Long days on your feet often come with the job in the meeting industry, leading to pain and discomfort in the heels, arches and toes.

But the good news is, you can protect your peds with a little planning. Consider the five tips I swear by when I get ready for on-the-go press trips or working in conference booths.

1. Stretch Before and After the Event

Stretching your feet and legs before and after a long day can prevent and reduce foot pain. Do dynamic stretches—like lunges or other active motions that warm up and loosen joints and muscles—before standing all day to reduce stiffness and pain. A yoga session, or even doing a few yoga poses can also help before and after a long day on your feet.

Stretching also:

  • Increases blood flow to your muscles, which can lessen soreness and shorten recovery time.
  • Can help with posture.
  • Can increase your range of motion, which can prevent injury such as back pain, a common result of standing for a long time.

Heather Reid, founder and CEO of Planner Protect, Inc. shared a stretching tip for the end of a day on your feet: “Put your legs straight up on a wall for 15 minutes at the end of the day. It will be uncomfortable but will help tremendously through the night.”

2. Drink Water

It seems simple, but drinking water prevents dehydration—and dehydration can cause muscle soreness. However, it can be tough to remember to drink enough water in the days leading up to your event, especially when you're running around preparing last minute details.

And the day of? It might feel like you don't even have time for a sip!

We’ve heard that adults need eight glasses (64 ounces) of water a day. That recommendation depends on the person, physical activity and whatever else you consume that day. Mayo Clinic recommends that men drink 125 ounces of fluids and women 91 ounces a day.

Fluids can include water, nonalcoholic beverages and high-water-content foods.

One way to keep track of water consumption is to invest in a reusable bottle, especially one that has measurements on it.

Many venues and event centers allow staff and event personnel to carry personal water bottles. It's cheaper and more sustainable than purchasing plastic, single-use bottles all day!

Another tip: Alcohol consumption can make you more dehydrated, so even if hitting the bar after a long day on your feet might sound appealing, it could hinder muscle recovery and cause more soreness. If you do choose to indulge, make sure to hydrate before, during and after.

3. Remember Diet and Supplements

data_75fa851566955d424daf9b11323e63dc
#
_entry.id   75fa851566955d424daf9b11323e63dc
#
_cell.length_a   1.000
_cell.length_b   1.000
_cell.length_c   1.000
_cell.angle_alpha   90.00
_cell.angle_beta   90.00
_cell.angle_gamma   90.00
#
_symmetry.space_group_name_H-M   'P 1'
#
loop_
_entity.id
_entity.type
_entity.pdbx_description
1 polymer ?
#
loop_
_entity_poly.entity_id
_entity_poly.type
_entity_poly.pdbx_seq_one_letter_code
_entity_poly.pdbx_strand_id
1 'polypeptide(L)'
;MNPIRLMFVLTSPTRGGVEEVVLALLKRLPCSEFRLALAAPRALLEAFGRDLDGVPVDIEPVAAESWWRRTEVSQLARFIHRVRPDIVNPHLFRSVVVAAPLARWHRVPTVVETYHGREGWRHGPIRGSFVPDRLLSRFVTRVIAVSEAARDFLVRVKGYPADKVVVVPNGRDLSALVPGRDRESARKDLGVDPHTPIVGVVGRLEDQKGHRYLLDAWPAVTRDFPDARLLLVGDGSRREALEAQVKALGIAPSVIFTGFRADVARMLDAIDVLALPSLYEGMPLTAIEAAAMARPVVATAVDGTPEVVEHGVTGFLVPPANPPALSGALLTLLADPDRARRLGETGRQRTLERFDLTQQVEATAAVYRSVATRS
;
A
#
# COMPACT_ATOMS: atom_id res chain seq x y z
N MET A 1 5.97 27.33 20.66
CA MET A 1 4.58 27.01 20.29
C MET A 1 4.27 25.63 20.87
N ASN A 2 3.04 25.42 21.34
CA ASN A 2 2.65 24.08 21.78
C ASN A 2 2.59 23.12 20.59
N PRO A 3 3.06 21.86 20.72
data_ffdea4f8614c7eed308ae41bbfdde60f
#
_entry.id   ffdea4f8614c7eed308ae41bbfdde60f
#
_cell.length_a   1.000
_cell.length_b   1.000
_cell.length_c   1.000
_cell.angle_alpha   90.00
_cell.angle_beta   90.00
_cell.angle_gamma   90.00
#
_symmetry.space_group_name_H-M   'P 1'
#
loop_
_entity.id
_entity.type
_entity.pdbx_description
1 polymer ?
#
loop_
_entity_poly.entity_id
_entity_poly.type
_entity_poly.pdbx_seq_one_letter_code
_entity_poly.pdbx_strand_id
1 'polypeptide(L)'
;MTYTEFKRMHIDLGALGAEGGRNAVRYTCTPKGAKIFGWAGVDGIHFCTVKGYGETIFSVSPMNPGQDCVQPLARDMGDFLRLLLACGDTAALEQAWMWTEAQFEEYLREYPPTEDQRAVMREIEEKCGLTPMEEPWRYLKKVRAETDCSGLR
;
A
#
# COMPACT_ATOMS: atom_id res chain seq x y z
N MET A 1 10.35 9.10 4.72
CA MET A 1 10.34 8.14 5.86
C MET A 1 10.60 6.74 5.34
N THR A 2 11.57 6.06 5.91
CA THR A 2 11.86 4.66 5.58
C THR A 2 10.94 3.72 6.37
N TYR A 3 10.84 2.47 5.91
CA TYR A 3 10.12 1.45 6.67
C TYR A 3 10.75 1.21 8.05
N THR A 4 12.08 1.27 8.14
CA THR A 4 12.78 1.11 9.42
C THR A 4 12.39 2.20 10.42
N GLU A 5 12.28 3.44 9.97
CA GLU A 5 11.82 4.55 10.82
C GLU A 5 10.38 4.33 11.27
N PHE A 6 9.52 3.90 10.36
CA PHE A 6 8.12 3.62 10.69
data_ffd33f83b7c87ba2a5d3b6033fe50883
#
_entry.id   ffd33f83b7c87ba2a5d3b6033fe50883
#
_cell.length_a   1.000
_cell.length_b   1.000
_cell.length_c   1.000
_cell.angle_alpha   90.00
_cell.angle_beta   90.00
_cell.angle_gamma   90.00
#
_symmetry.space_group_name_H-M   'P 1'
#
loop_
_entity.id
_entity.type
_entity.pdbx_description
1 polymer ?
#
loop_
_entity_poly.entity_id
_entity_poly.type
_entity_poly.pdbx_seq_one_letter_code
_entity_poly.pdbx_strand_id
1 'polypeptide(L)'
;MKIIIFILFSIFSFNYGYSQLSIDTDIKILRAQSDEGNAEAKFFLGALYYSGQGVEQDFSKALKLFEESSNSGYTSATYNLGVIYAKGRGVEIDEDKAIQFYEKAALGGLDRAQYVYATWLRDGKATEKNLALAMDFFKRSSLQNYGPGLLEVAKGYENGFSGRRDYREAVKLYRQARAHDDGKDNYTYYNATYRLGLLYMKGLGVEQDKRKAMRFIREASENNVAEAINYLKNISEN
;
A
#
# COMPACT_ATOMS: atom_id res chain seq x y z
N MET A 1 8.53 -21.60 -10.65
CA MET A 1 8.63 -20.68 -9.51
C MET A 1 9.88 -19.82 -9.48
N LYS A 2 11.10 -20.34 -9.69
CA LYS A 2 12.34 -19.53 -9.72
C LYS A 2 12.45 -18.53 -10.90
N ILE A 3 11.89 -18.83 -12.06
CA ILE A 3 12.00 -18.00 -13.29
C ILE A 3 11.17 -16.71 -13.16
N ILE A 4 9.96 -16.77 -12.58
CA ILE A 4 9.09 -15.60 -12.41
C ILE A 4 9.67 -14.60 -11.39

According to Mayo Clinic, a deficiency in minerals such as potassium, calcium or magnesium can contribute to leg cramps. 

“I highly suggest eating a banana daily. The potassium helps with eliminating leg cramps,” said Jen Bissett, corporate sales manager at Hilton Mississauga/Meadowvale in Ontario, Canada.

Potassium-rich foods include:

  • Bananas
  • Cooked spinach
  • Potatoes
  • Zucchini
  • Beans and legumes

Foods high in magnesium include:

  • Whole wheat foods
  • Quinoa
  • Nuts like almonds, cashews and peanuts
  • Avocado
  • Tofu
  • Dark chocolate

You can also consider daily supplements to ensure you’re getting enough of these minerals. Talk to your doctor about which supplements might benefit you.

Julie Browning, global planner and sourcing specialist, offers an unusual suggestion that might be familiar to runners: "If you get a cramp, you can even drink pickle juice (which has both potassium and magnesium) for fast relief!”

4. Wear the Right Gear

The importance of good equipment can make all the difference when you’re on your feet for many hours. I wrote an article about smart shoe choices for event planners and got a lot of feedback on how the right shoes can make all the difference.

“Try to never wear the same pair of shoes two days in a row, working from highest to lowest heel height,” Browning advised.

In addition to wearing comfortable shoes, seeing a podiatrist and investing in custom orthotics or inserts can also help alleviate foot, leg and back pain. If you have lingering foot pain, see a doctor or specialist to relieve discomfort and ensure you don't have lasting damage.

[Related Content: 9 Self-Care Tips to Maintain Your Sanity at Conferences]

“Custom orthotics help. Toeless compression socks and acupuncture are great when plantar fasciitis flares up,” said Monique Louvigny, a freelance event planner and offsite event support provider. “I usually rotate between two or three pairs of shoes during a really long day and then plunge my feet in an ice bath at the end of the day.”

Elizabeth, Sim Zielinski, CMM and independent planner, has another suggestion: Look into medical grade compression stockings.

They make thigh-high stockings that look as good as panty hose.

“They are a game changer! Not cheap, but very durable. Take those puppies off at the end of the day and it’s almost like you weren’t abusing your legs,” she said.

5. Use a Roller: Frozen and Foam

“Roll your feet against an ice-cold soda can during the day helps,” said Joan Eisenstodt of Eisenstodt Assocs., LLC, regarding leg cramps and foot pain.

“I keep two bottles of water frozen. When I get home, I roll them under my feet to help with the swelling,” shared Julie Browning.

“For really painful feet when you’re on the road, you can get ice, add water and give your feet and icebath for at least 20 minutes for each foot,” Browning added. “And a foot massage! Even if you have to do it yourself, it will help. The key is to get the blood circulating.”

Danielle LeBreck, Meetings Today’s Lead Destinations Content Strategist, who ran the Boston Marathon this year, suggests using a foam roller to help with leg discomfort. “A foam roller is my calves’ best friend when I’m training for something. And they are pretty cheap on Amazon.”

Do you have other tips and recommendations for those long days on your feet? Share them with your fellow meeting and event planners in the comments section below!